James B. Aswell
|James Benjamin Aswell|
March 4, 1913 – March 16, 1931
|Preceded by||New 8th district created |
|Succeeded by||John Holmes Overton|
President of Louisiana Tech University
1900 – 1904
|Preceded by||W. C. Robinson|
|Succeeded by||W. E. Taylor|
Louisiana Superintendent of Education
1904 – 1908
|Succeeded by||T. H. Harris|
Northwestern State University
1908 – 1911
|Born|| December 23, 1869|
Vernon, Jackson Parish, Louisiana
|Died|| March 16, 1931 (aged 62)|
|Resting place||Rock Creek Cemetery in Washington, D.C.|
|Spouse(s)|| (1) Mary Lee Wright Aswell (married 1893-1898, her death)
(2) Ella Foster Aswell (married 1901-1931, his death)
|Children|| Corinne Aswell Cantrill
James B. Aswell, Jr.
|Alma mater|| Peabody College
University of Nashville (defunct)
|Occupation||Educator, Attorney, Politician|
James Benjamin Aswell, Sr. (December 23, 1869 – March 16, 1931), was a prominent educator, the president of two colleges, and a Democratic U.S. Representative from Louisiana, who served from 1913 until his death, which occurred twelve days into his tenth term.
Aswell was born in the rural Vernon community near Jonesboro in Jackson Parish in north Louisiana to Benjamin W. Aswell (1830-1909) and the former Frances Elizabeth Lyles (1847-1908). He attended local schools and graduated with teaching credentials in 1892 from Peabody Normal College, a division of Vanderbilt University in Nashville, Tennessee. In 1893, he received the Bachelor of Arts degree from the former University of Nashville. In 1894, he received his Master of Arts degree from the University of Arkansas at Fayetteville; in 1907, he obtained his law degree from the same institution.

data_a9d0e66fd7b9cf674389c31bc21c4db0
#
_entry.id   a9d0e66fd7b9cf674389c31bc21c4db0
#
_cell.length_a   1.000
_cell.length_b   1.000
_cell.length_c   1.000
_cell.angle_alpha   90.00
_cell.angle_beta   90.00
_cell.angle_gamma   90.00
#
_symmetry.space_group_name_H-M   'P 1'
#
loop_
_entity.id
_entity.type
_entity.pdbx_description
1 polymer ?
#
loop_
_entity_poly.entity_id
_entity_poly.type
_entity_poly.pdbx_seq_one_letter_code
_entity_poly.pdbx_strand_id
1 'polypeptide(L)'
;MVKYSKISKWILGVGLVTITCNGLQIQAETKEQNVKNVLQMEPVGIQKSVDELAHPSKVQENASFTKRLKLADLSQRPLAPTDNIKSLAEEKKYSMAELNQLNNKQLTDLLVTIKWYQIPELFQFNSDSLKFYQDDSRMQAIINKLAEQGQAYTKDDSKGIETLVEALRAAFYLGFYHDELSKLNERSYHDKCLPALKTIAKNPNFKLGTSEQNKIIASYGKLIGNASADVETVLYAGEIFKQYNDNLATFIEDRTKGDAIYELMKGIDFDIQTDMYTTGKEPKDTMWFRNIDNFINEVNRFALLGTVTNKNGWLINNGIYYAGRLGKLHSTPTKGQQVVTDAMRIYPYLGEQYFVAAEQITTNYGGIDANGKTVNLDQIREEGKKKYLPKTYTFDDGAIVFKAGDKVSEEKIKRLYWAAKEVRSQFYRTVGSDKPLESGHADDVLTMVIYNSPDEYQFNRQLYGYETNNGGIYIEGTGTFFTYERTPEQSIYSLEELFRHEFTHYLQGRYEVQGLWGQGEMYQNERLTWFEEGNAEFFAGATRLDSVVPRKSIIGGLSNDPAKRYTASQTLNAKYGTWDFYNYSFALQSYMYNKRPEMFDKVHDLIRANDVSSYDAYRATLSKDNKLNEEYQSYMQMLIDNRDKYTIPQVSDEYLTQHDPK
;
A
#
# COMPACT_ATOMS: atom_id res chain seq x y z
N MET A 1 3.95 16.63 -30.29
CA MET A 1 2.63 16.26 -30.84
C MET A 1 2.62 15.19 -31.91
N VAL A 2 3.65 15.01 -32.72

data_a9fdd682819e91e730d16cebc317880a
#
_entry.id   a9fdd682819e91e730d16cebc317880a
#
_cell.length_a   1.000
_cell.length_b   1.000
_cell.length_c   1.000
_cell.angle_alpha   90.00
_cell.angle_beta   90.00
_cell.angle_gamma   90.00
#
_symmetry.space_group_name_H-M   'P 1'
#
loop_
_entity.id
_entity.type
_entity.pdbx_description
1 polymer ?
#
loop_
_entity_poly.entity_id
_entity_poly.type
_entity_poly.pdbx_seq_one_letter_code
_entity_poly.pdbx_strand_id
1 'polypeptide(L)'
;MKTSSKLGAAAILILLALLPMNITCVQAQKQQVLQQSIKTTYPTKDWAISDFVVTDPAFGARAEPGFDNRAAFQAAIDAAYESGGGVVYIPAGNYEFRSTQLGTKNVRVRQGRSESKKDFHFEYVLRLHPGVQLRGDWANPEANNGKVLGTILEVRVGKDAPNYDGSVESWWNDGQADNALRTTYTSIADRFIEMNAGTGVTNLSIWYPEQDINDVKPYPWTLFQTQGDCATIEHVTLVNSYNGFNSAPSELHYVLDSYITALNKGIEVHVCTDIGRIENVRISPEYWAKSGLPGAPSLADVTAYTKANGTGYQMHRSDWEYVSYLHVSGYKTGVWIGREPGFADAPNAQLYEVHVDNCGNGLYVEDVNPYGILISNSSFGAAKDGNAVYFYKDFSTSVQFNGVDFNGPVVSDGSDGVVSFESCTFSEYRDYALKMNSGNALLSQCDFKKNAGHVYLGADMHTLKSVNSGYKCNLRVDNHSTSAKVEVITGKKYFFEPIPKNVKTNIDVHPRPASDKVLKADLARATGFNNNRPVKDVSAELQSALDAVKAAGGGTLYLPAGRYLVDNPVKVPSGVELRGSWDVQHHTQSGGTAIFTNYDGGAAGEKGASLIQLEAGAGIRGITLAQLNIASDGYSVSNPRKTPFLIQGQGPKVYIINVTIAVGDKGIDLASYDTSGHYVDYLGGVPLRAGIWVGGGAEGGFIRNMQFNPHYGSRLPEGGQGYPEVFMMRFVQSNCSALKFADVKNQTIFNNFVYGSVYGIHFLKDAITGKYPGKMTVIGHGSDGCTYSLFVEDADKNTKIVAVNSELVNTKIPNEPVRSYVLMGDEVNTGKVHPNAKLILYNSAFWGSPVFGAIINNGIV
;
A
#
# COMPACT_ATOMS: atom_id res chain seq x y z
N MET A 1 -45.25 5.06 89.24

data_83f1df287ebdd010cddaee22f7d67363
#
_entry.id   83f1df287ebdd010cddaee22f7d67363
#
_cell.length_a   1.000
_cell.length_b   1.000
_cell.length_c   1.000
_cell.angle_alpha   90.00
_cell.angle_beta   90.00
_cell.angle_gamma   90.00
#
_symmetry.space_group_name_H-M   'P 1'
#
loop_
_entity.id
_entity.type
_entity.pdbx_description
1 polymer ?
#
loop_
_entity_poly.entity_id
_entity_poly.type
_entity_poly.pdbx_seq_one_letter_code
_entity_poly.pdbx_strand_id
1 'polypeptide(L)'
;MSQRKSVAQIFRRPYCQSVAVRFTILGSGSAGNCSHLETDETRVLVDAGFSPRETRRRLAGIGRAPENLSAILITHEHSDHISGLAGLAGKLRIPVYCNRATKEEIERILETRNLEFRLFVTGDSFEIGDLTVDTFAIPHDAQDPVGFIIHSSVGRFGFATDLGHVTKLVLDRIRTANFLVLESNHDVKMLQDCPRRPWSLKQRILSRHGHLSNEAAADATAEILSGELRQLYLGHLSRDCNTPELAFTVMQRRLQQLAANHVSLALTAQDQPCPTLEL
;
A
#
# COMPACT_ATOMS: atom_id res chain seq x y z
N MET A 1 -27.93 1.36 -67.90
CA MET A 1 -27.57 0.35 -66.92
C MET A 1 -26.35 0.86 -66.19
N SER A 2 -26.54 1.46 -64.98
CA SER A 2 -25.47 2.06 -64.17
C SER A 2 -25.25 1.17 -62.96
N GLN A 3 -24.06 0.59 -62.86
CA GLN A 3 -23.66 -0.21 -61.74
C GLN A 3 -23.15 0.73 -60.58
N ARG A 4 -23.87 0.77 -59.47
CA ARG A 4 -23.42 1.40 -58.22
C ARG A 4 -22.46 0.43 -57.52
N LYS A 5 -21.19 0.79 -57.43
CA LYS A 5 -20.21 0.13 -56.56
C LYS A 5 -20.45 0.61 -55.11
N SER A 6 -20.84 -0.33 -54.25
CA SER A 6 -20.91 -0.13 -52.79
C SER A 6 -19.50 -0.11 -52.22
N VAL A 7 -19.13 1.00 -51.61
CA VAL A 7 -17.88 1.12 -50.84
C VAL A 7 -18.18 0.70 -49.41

Aswell was twice married: (1) the former Mary Lee Wright (1868-1898) by whom he had his daughter Corinne Aswell Cantrill (1895-1976), born three years before her mother's death, and (2) the former Ellen "Ella" Foster (1868-1937) of Mineral Wells, Texas, and thereafter Shreveport, by whom he had his son, James B. Aswell, Jr. (1906–1955), an author based in Natchitoches.
Aswell began his educational career as a teacher in country schools and high schools. He was a state school administrator before he was tapped from 1900 to become the third president of Louisiana Tech University. W. E. Taylor, a biology professor, succeeded Aswell as the Louisiana Tech president. Aswell was superintendent for one term until 1908, during which time he worked to reorganize public schools. From 1908 to 1911, Aswell was the president of Northwestern State University, when that institution was known as the Normal School in Natchitoches.Aswell resigned as the Northwestern president to run for governor of Louisiana in the Democratic primary held on April 16, 1912, but was defeated by Luther E. Hall (1869-1921), who served in the state's highest office from 1912 to 1916.